From a ramping invader to a devoted pilgrim, Kathmandu, the nerve center of Nepal, has been able to captivate everyone with its hidden mysteries and exotic setting. Occasionally crowded, though always beautiful, the city in many ways is a miniature form of Nepal.
In almost every turn, there is an artistic exposition of graceful temples, elegant palaces, brick paved courtyards, holding up long history and astonishing legends. The further you walk around the city, the more mystifying it appears to you. So if you really want to understand what’s happening around you, walk with a local guide. On the other hand, if you decide to travel around on your own, the friendliest people of the city make it worthy.
Among thousands of jewels of the city, all equally beautiful and ravishing, choosing top 5 is just a mere attempt of highlighting some of the historical and cultural aspects of this town.
Explore Kathmandu Durbar Square
Designated as UNESCO world heritage site back in 1979, Kathmandu Durbar square is an open-air architectural museum of the magnificent temples, pagodas, pavilions and shrines.
The jewels in the crown are Hanuman Dhoka (the complex of royal palaces), Taleju Temple (around 5 centuries old), the large stone statue of Kal Bhairav, Kumari Bahal (the house of the living goddess, Kumari), Kasthamandap (the square area built from the timber of a single Sal/ Shorea Robusta tree), and the Maju Deval (a triple-roofed Shiva, major Hindu god, temple dating back to 1690).
Peace, Safety and Beauty is what Kathmandu Durbar Square offers every visitor. If you don’t want to miss anything, start the walk either from the gate guarded by Lord Shiva and Parvati (Hindu Goddess/ Shiva’s Spouse) or from Kasthamandap.
Ritual circumnavigation and Tibetan Culture at Boudhanath
Accumulated by Buddhist Lamas and various monasteries, Boudhanath is Asia’s largest stupa and an oasis of spiritual calmness. Just 4.7 km to the east from Tribhuvan International Airport, the stupa is the religious centre of Nepal’s Tibetan/ Buddhist community.
The lanes surrounding the stupa are crammed with around 40 monasteries. As per Buddhist belief, the all seeing eyes of lord Buddha painted on the four sides of the spire’s base keep an eternal watch on the valley, distinguishing between vice and virtue.
With still lots going on and lots to see around, it is nowhere quiet like Boudhanath. Come at dusk, sit inside one of the rooftop cafes and watch the Tibetan pilgrims strolling down to the stupa and performing Kora- a ritual, clockwise circuit of the monument. You can also join them on their ritual circumambulation.
Symbolizing Nirvana (the stage where there is no suffering; Buddhist philosophy), Swayambhunath is considered as the most glorious Buddhist stupa. It is situated atop a hill and is believed to be visited by Lord Buddha himself. Swayambhunath literally means the self-created or self-existent.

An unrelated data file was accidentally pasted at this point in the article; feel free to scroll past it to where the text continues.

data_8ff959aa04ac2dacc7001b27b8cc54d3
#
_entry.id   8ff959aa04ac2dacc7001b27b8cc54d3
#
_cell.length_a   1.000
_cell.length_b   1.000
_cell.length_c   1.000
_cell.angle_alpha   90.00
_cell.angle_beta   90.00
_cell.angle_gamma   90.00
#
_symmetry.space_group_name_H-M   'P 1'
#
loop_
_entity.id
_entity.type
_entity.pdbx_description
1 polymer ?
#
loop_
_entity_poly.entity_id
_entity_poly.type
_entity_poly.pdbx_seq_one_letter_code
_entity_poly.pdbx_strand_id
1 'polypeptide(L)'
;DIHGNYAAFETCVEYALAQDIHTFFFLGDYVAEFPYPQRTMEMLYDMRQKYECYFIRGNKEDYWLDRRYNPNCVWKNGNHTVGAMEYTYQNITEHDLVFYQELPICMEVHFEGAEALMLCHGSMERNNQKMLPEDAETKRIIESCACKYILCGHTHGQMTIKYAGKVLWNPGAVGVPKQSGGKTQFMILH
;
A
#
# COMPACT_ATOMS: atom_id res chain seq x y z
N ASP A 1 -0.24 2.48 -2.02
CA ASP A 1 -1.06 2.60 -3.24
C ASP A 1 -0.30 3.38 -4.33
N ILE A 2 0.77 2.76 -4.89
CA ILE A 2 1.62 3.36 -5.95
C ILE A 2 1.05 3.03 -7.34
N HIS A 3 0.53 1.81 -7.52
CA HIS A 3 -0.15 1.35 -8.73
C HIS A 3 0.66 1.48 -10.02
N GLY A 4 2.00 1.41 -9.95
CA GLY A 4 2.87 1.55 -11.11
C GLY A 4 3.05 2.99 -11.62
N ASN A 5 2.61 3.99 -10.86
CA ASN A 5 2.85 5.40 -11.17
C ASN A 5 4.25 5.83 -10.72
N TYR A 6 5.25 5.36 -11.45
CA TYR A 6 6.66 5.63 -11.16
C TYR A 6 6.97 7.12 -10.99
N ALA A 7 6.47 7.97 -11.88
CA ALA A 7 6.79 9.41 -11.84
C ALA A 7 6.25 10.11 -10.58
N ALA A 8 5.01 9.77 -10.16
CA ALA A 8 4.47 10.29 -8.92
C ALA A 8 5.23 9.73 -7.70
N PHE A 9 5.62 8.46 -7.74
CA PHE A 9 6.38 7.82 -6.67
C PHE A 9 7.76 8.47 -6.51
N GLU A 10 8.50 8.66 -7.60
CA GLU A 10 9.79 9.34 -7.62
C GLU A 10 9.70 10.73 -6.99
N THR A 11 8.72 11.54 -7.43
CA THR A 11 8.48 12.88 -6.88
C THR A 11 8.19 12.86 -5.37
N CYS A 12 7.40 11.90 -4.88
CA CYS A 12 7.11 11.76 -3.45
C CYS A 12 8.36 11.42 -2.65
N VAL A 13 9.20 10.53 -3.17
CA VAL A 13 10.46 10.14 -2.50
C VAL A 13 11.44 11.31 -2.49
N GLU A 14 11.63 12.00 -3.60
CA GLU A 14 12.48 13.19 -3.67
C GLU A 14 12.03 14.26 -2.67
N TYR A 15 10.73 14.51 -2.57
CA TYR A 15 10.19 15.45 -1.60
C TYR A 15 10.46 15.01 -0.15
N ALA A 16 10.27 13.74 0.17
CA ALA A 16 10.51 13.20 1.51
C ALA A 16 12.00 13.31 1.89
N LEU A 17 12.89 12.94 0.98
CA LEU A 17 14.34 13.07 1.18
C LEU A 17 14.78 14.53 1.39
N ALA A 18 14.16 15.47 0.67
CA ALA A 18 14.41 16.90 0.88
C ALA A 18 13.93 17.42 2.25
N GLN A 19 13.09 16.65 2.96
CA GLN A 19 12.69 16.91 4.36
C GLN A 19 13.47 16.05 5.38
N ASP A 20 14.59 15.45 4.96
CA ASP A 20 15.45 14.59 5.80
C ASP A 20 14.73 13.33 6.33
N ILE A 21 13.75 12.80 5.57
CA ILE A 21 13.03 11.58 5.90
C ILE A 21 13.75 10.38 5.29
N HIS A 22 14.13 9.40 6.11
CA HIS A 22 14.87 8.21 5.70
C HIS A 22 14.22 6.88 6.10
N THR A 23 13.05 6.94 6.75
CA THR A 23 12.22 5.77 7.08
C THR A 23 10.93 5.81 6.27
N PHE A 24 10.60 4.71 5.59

Consisting of a stupa, variety of shrines and temples, some dating back to the Lichchhavi period, the stupa offers an attractive view of Kathmandu valley esp. during the night, under the soft glow of the moonlight. The four pairs of Buddha’s watchful eyes painted in the four cardinal directions is believed to keep a lookout for righteous behavior and human prosperity and the third eye painted above each pair signify the insight of Lord Buddha.
The stupa becomes particularly striking in the early evening when the city is illuminated. If you are more into walking, climb 365 ancient steps to reach to the top but if you want to shorten the walk, drive to the west side, where there are only a few steps to climb to the top.
Located on the bank of holy Bagmati River, Pashupatinath is Nepal’s most important Hindu temple. Here, Lord Shiva is worshipped as Pashupati, the god of beasts.
The temple is built in the pagoda style of architecture, has a gilded roof and beautifully carved silver doors. Every year, thousands of Sadhus (saints) and devotees come here from hundreds of kilometers away to pay homage to Lord Shiva. Though non- Hindus cannot enter the temple premises; they can catch tantalizing glimpses from the east bank of the Bagmati River.
They are also allowed to stroll around the surrounding complex of Shaivite shrines, Lingams (phallus, symbol of Shiva) and Arya ghat (cremation site by the side of the river where you can see several funerals taking place and bodies being cremated). Please show some respect and don’t snap pictures of the cremations. You need to pay NRs 500 as entrance fee but believe me; the temple is interesting enough to pay for.
Garden of Dreams
Garden of dreams is a beautifully restored and well maintained neo classical garden. It is ranked number 4 out of 64 major attractions in Kathmandu.
Though situated in the midst of Kathmandu city, the garden is quite a hide away from the hustle and bustle of the city. Once you enter the walled garden, the fresh air and tranquil atmosphere refreshes and rejuvenates your mind, body and soul. You can also ask for mats with a pillow to relax.
The options are plenty; lie down and read a good book, take a nap, eat, or just relax with lunch and beautiful view of the park. The entry fee of 200 Rupees (100 Rupees for ages 70 and over) is much less for a hidden gem like this. You may also devour some delicious dishes served by an attached eatery, Kaiser Café and Restaurant and have a great time.
With seven out of the 10 UNESCO world heritage sites and thousands of sacred temples and shrines made of brick, stone, metal and wood, Kathmandu is a traveler’s wet dream. There is a lot to see and discover which might take several days. I recommend at least one to five days for the sightseeing tour. Whether to expand or contract the length depends upon you.
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